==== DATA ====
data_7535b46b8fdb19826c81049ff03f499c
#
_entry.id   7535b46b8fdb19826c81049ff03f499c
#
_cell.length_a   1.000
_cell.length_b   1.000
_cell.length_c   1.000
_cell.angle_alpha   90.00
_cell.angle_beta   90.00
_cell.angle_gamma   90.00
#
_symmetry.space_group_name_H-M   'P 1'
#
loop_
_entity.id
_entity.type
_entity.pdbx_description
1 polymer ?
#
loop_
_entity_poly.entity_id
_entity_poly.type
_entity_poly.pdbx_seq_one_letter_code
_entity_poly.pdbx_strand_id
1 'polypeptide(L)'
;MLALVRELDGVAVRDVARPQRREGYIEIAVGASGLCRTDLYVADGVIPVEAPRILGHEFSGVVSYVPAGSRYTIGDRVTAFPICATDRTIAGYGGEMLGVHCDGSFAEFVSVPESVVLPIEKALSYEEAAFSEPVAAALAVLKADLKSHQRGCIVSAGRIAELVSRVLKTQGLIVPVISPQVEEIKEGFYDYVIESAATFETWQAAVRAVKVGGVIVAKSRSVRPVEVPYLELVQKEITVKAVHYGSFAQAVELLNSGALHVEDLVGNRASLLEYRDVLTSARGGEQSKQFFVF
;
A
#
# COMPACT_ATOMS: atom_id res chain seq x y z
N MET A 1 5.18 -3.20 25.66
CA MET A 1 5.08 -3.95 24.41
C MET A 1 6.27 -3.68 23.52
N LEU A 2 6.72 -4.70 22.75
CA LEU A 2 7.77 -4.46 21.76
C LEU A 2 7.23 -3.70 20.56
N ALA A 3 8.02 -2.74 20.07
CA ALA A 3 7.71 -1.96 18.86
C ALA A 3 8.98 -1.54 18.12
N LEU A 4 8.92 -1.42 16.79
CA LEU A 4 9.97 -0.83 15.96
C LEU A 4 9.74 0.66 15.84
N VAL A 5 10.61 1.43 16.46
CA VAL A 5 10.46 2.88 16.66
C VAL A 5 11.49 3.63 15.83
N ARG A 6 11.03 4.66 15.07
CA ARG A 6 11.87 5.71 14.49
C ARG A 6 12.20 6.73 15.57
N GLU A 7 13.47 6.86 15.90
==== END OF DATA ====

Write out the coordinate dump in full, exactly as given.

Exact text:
data_7535b46b8fdb19826c81049ff03f499c
#
_entry.id   7535b46b8fdb19826c81049ff03f499c
#
_cell.length_a   1.000
_cell.length_b   1.000
_cell.length_c   1.000
_cell.angle_alpha   90.00
_cell.angle_beta   90.00
_cell.angle_gamma   90.00
#
_symmetry.space_group_name_H-M   'P 1'
#
loop_
_entity.id
_entity.type
_entity.pdbx_description
1 polymer ?
#
loop_
_entity_poly.entity_id
_entity_poly.type
_entity_poly.pdbx_seq_one_letter_code
_entity_poly.pdbx_strand_id
1 'polypeptide(L)'
;MLALVRELDGVAVRDVARPQRREGYIEIAVGASGLCRTDLYVADGVIPVEAPRILGHEFSGVVSYVPAGSRYTIGDRVTAFPICATDRTIAGYGGEMLGVHCDGSFAEFVSVPESVVLPIEKALSYEEAAFSEPVAAALAVLKADLKSHQRGCIVSAGRIAELVSRVLKTQGLIVPVISPQVEEIKEGFYDYVIESAATFETWQAAVRAVKVGGVIVAKSRSVRPVEVPYLELVQKEITVKAVHYGSFAQAVELLNSGALHVEDLVGNRASLLEYRDVLTSARGGEQSKQFFVF
;
A
#
# COMPACT_ATOMS: atom_id res chain seq x y z
N MET A 1 5.18 -3.20 25.66
CA MET A 1 5.08 -3.95 24.41
C MET A 1 6.27 -3.68 23.52
N LEU A 2 6.72 -4.70 22.75
CA LEU A 2 7.77 -4.46 21.76
C LEU A 2 7.23 -3.70 20.56
N ALA A 3 8.02 -2.74 20.07
CA ALA A 3 7.71 -1.96 18.86
C ALA A 3 8.98 -1.54 18.12
N LEU A 4 8.92 -1.42 16.79
CA LEU A 4 9.97 -0.83 15.96
C LEU A 4 9.74 0.66 15.84
N VAL A 5 10.61 1.43 16.46
CA VAL A 5 10.46 2.88 16.66
C VAL A 5 11.49 3.63 15.83
N ARG A 6 11.03 4.66 15.07
CA ARG A 6 11.87 5.71 14.49
C ARG A 6 12.20 6.73 15.57
N GLU A 7 13.47 6.86 15.90